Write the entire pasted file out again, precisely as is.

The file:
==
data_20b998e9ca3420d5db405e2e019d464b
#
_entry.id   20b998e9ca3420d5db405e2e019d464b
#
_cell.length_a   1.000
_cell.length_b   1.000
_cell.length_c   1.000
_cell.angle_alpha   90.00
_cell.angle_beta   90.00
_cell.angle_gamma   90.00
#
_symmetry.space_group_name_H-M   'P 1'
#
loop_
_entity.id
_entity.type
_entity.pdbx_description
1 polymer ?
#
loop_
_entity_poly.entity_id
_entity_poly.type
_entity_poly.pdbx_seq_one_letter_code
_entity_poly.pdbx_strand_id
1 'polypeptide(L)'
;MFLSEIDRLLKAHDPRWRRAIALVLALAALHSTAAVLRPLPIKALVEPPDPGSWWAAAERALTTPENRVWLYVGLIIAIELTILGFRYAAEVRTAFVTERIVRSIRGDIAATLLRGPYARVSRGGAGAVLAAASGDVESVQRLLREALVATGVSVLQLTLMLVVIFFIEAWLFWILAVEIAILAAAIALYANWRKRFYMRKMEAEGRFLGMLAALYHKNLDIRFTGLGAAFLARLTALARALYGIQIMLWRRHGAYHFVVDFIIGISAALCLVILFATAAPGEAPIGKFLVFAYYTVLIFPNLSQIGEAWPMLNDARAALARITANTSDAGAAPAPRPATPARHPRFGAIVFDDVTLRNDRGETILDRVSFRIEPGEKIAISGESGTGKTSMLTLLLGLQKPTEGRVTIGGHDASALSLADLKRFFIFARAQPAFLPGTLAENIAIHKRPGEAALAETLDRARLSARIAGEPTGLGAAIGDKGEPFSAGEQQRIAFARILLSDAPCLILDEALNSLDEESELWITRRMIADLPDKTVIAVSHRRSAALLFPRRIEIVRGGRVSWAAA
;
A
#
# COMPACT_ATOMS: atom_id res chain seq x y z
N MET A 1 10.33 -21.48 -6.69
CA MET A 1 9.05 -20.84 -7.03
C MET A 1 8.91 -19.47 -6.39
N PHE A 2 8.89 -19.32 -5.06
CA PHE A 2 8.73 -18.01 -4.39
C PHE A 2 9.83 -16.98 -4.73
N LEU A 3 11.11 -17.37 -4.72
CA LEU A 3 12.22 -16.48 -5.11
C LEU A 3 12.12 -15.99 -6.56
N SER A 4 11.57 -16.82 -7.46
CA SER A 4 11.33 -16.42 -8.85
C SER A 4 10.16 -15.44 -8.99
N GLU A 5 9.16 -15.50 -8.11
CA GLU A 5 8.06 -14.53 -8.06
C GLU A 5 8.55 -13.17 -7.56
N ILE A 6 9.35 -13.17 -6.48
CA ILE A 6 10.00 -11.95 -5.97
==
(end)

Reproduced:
data_20b998e9ca3420d5db405e2e019d464b
#
_entry.id   20b998e9ca3420d5db405e2e019d464b
#
_cell.length_a   1.000
_cell.length_b   1.000
_cell.length_c   1.000
_cell.angle_alpha   90.00
_cell.angle_beta   90.00
_cell.angle_gamma   90.00
#
_symmetry.space_group_name_H-M   'P 1'
#
loop_
_entity.id
_entity.type
_entity.pdbx_description
1 polymer ?
#
loop_
_entity_poly.entity_id
_entity_poly.type
_entity_poly.pdbx_seq_one_letter_code
_entity_poly.pdbx_strand_id
1 'polypeptide(L)'
;MFLSEIDRLLKAHDPRWRRAIALVLALAALHSTAAVLRPLPIKALVEPPDPGSWWAAAERALTTPENRVWLYVGLIIAIELTILGFRYAAEVRTAFVTERIVRSIRGDIAATLLRGPYARVSRGGAGAVLAAASGDVESVQRLLREALVATGVSVLQLTLMLVVIFFIEAWLFWILAVEIAILAAAIALYANWRKRFYMRKMEAEGRFLGMLAALYHKNLDIRFTGLGAAFLARLTALARALYGIQIMLWRRHGAYHFVVDFIIGISAALCLVILFATAAPGEAPIGKFLVFAYYTVLIFPNLSQIGEAWPMLNDARAALARITANTSDAGAAPAPRPATPARHPRFGAIVFDDVTLRNDRGETILDRVSFRIEPGEKIAISGESGTGKTSMLTLLLGLQKPTEGRVTIGGHDASALSLADLKRFFIFARAQPAFLPGTLAENIAIHKRPGEAALAETLDRARLSARIAGEPTGLGAAIGDKGEPFSAGEQQRIAFARILLSDAPCLILDEALNSLDEESELWITRRMIADLPDKTVIAVSHRRSAALLFPRRIEIVRGGRVSWAAA
;
A
#
# COMPACT_ATOMS: atom_id res chain seq x y z
N MET A 1 10.33 -21.48 -6.69
CA MET A 1 9.05 -20.84 -7.03
C MET A 1 8.91 -19.47 -6.39
N PHE A 2 8.89 -19.32 -5.06
CA PHE A 2 8.73 -18.01 -4.39
C PHE A 2 9.83 -16.98 -4.73
N LEU A 3 11.11 -17.37 -4.72
CA LEU A 3 12.22 -16.48 -5.11
C LEU A 3 12.12 -15.99 -6.56
N SER A 4 11.57 -16.82 -7.46
CA SER A 4 11.33 -16.42 -8.85
C SER A 4 10.16 -15.44 -8.99
N GLU A 5 9.16 -15.50 -8.11
CA GLU A 5 8.06 -14.53 -8.06
C GLU A 5 8.55 -13.17 -7.56
N ILE A 6 9.35 -13.17 -6.48
CA ILE A 6 10.00 -11.95 -5.97